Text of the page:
The emotion of this journey..

So it’s taken me a while to write again after dealing with the aftermath of the ‘new lump’ status. I’ve had a few people contacting, getting in touch and not realising that I am already a couple of  months ahead of this. Because I can’t deal with typing my raw emotion when it happens. I write it I raw emotion in my wee black book. But dear me, no one wants to read that book in its entirety! So I type it about two months later and then post. This does cause confusion and I appreciate that for my closer folk they don’t quite know how to deal with conversations with me! But I am still doing this journey fine. I’m still here and I’m still laughing.

I’ve thought a lot about how I deal with the emotion of this journey and I am quite an enigma. In real life I spend a lot of time being  blasé about how I’m going. Usually because I’m either freaking out about another lump (!) or just trying not to sound like a whinging minny. So I put on a brilliant smiley face and usually knock out that I am ‘doing just fine’. I usually start over talking at this point and it distracts everyone from their original question! Works a treat every time!!

I would love to offer advice to people of how to approach this with someone who has just had a cancer diagnosis, is living with a cancer diagnosis, or is supporting someone with a cancer diagnosis. And do you know what – I don’t have all the answers. All I know is how I have dealt with it, how I want to be dealt with, and how some days I want to not be defined by the bloody twatting diagnosis.

In all honesty, most people have been absolutely amazing and have reacted to my cues. If I’ve shut down and pretended that I am doing A.O.K. they have treat me as such and just done business as usual. When I have had a wobble and blethered about bollacks, they have listened, nodded and tried to understand, which is also OK as no one can really understand unless you live it. I love all of these approaches, but I also know that people do walk on a few eggshells approaching the subject with me. The funniest situation by far is when I talk about the end of the journey and the offer of re-constructing the boobs to be equal – not a single person doesn’t give a furtive glance at the boob area to see if they can clock whether they are that far off!!!! Internally this makes me chuckle more than it should! Human behaviour is fascinating! (P.S. I would also be in that camp, and try to do it subtly – let me explain, on the receiving end, you aren’t being subtle!! P.P.S Padded bras are tremendous at their job!!!).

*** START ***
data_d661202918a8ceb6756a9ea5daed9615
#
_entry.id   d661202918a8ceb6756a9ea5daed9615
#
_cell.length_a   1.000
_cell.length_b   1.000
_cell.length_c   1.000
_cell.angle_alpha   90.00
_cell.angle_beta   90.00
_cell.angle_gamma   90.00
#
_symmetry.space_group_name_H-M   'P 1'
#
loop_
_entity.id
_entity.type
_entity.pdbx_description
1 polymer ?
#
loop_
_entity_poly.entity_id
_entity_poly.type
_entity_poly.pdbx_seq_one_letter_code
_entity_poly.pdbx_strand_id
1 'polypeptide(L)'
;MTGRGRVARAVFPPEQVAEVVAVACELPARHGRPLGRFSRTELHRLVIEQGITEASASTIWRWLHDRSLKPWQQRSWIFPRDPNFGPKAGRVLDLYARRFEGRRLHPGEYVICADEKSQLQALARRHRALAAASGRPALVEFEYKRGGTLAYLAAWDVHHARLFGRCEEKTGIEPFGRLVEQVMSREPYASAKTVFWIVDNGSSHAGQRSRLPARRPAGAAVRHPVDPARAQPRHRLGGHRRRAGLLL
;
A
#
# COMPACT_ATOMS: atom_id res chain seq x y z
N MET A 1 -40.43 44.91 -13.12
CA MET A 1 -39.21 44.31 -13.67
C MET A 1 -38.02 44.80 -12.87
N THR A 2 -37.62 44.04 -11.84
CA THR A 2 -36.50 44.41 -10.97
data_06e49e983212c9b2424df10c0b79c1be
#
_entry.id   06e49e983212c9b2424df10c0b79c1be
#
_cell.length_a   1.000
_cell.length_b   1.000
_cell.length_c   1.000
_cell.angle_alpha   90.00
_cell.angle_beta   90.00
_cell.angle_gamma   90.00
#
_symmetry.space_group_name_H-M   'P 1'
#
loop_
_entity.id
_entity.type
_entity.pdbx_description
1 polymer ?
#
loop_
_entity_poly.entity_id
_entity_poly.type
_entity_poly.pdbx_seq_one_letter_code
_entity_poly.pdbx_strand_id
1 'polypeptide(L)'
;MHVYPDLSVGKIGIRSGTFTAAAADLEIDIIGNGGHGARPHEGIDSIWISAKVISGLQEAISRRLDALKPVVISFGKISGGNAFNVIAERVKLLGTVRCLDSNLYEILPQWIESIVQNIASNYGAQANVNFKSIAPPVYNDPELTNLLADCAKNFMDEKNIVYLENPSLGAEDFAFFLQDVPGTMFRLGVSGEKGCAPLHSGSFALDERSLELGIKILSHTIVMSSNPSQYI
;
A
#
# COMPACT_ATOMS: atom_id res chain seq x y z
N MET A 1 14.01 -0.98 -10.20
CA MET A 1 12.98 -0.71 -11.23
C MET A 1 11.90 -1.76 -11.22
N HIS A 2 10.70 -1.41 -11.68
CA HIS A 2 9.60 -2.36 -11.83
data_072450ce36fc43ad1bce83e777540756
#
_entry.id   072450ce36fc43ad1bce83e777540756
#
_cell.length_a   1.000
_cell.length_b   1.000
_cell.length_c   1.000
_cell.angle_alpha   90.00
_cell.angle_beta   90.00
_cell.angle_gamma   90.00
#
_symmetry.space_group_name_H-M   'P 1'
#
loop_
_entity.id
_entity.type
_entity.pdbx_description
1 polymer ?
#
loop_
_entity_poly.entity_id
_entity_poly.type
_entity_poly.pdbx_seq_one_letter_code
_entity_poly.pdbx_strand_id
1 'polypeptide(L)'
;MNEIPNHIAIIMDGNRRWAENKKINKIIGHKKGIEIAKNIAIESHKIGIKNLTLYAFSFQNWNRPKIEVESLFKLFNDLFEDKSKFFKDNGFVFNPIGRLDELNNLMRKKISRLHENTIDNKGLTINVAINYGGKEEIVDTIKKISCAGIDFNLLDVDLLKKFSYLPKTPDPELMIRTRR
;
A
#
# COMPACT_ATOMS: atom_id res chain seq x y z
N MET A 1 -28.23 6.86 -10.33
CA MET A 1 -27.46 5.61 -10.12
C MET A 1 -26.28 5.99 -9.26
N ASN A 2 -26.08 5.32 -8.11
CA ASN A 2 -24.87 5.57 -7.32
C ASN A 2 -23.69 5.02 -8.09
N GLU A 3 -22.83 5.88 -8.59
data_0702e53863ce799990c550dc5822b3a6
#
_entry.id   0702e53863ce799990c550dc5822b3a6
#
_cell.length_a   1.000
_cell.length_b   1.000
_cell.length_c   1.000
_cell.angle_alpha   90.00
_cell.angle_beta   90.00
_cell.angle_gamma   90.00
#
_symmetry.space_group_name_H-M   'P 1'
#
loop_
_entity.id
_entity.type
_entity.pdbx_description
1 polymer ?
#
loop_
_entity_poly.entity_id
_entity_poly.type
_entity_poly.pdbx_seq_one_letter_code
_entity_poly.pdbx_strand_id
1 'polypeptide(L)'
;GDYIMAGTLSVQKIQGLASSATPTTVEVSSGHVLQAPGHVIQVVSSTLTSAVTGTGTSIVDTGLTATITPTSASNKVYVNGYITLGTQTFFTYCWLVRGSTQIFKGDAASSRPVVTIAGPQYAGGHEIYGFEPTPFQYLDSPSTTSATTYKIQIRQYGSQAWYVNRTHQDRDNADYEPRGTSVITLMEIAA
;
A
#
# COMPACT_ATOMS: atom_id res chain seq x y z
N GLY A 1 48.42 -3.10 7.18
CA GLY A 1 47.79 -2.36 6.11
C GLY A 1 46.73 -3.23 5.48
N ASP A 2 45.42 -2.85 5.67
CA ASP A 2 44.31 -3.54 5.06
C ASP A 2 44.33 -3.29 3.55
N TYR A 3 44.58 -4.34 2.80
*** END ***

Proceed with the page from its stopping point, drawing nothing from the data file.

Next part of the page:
Enigma continued, I am struggling with people who ignore (are terrified of raising the issue with) the obvious. After the big shave, I started seeing professional colleagues over the next few months (who had no idea about my diagnosis and journey). Some of these have reacted well (no emotion, continued meetings as if nothing was different), some have blethered like idiots while they compose themselves, some have asked how I am outright. Do you know what, I still don’t know what I prefer. Because I also know that those who haven’t directly asked me the question have snuck round to colleagues/friends and asked them – but does that matter? They’re not asking me because they don’t want to upset me (I presume), but I would rather they asked me directly so I could be the one to spread the word, to explain the need for self awareness and self care, the need for every woman in their life (and them included) to look, feel, check, follow up. I also know that some days I wouldn’t have done well with being asked how I was directly (for some reason I get more upset telling relative strangers how I am, than being my bullish self with those closer to me!). So possibly my advice would be to gently check in with anyone who looks like they could do with it. I mean, this applies to any situation if I’m honest. Woah – I’m tapping into my Mental Health First Aid training here, and while I got this at the time (I did it when I was newly diagnosed!) it’s probably just finally resonating like church bells in my head.

So check in. Check in with anyone. At anytime. Just check that they are ok. Regardless of whether you think you’re appropriate or inappropriate – a general check in will always make a difference (regardless of how close people have been to me but have made the effort to check in this has made a difference). Thinking about it, this should just apply to life. Never mind someone who has had bad news, a bad day, a good day, a bloody rotten day – check in.

Because we all have to have this journey through life. And we do have it. If I have got this, then everyone I know has this.


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